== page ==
During the past few years, climate change has risen to become a mainstream issue. Thanks to the collaboration of millions of people around the world fighting everyday for a better world, companies are scared about their sales and reputation. The more the public knows about this issue, the more they want buy products which match their values and alleviate the guilt that comes from buying an earth-killing product.
So, what is greenwashing? It's when companies lie or mislead you about the "goodness" of their product to the environment. This often looks like using nature imagery, exaggerating the positives from a product, and slapping some buzz words: eco-friendly, bio-degradable, ethical, and organic.
The most frustrating part about this scheme is that consumers actually do want to find products that are healthier for them and the environment, but they're taken advantage of if they don't take the time to extensively research a particular product.
Here are some things to keep in mind when buying a product or forming an opinion on a company:
- What is the history/patterns of the company?
- Does the product have official labels and certifications: For example:
- Organic doesn't mean anything, USDA organic does
- Ethical doesn't mean much, Fair Trade certified does.
- Is it a B Certified Corporation?
- All things are degradable. Most things are biodegradable, but these are not the same thing as compostable, when disposing of the product.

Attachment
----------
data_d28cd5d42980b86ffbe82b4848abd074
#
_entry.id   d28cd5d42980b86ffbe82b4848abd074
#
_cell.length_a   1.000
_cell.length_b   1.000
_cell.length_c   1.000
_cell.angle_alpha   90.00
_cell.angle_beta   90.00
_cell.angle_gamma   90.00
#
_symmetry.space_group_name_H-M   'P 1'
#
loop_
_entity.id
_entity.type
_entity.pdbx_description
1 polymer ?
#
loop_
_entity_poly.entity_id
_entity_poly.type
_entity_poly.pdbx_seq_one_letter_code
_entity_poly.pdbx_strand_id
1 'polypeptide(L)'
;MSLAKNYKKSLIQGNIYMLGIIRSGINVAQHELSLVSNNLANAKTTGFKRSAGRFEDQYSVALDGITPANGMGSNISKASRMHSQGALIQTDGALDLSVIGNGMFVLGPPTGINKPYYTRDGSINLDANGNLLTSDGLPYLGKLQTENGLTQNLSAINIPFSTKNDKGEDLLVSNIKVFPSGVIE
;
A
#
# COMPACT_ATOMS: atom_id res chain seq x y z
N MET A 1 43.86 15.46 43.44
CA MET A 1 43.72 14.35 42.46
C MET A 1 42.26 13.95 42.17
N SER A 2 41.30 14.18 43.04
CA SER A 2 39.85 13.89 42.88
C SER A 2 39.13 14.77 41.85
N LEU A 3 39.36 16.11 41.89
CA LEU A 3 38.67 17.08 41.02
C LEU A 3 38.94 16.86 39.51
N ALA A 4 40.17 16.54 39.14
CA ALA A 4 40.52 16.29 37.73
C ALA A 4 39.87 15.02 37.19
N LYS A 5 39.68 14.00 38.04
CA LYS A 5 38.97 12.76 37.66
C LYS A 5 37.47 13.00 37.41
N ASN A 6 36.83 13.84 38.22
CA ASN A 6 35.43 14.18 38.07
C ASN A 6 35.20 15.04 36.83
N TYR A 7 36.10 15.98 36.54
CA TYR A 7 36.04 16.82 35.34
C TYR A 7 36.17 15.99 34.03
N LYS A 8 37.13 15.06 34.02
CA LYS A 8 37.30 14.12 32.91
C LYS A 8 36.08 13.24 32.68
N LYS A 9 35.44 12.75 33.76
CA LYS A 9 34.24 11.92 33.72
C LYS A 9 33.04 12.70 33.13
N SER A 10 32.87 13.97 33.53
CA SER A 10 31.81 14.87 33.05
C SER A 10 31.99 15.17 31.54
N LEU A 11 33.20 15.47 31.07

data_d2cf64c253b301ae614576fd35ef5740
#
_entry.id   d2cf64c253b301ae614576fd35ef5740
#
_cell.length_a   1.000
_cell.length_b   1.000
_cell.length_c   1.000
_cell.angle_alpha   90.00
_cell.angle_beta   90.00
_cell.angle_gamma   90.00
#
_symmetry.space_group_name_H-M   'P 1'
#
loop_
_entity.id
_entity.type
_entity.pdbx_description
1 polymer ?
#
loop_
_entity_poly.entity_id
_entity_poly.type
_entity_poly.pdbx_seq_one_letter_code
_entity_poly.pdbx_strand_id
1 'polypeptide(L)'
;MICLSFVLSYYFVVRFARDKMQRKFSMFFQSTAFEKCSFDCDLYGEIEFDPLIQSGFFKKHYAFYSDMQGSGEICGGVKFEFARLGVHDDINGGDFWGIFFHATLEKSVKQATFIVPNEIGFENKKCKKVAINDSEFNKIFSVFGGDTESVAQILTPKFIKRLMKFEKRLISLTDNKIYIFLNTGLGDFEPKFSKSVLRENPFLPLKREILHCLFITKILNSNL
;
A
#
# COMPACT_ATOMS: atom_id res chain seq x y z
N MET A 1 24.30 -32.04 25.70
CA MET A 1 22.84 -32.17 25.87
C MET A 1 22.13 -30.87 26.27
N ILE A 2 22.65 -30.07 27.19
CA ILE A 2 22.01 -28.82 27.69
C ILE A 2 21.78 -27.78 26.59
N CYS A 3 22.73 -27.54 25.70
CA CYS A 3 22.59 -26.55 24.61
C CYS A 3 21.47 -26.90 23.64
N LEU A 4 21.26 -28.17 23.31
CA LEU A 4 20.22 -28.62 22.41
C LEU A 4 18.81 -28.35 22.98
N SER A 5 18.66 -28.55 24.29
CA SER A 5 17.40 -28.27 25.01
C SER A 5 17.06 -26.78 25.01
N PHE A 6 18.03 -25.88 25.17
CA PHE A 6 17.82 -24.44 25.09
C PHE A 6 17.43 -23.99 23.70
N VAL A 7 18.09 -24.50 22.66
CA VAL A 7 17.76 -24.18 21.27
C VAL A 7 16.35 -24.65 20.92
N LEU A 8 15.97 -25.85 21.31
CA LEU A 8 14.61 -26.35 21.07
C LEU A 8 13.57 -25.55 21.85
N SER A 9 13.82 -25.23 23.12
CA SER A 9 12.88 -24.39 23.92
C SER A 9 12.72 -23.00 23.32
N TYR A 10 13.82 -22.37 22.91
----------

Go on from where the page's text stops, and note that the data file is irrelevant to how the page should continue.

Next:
- Depending on the type of product it will probably have a different certification. Here is a list for certifications in the US.
3. Are they trying to tackle issues at the core? For example:
- Are they trying to offset emissions instead of reducing their emissions in the first place? Could they be switching to cleaner energy and more efficient processes?
- Are they making commitments that are really far into the future, or making changes today?
- Are they investing more in PR or in the transformation of their company/product?
- Are they privately investing in fossil fuels?
4. Are they shifting the blame to consumers/government?
- Lots of companies are now shifting the blame away from themselves by encouraging the individual to lower their personal carbon footprint. Or blaming the government of not having better environmental policy (even if they lobby in the other direction)
Overall... be skeptical! There is a growing number of companies that do want to solve issues in the industry and make better products, but there are many more who want to mislead you in order to keep you as their customer.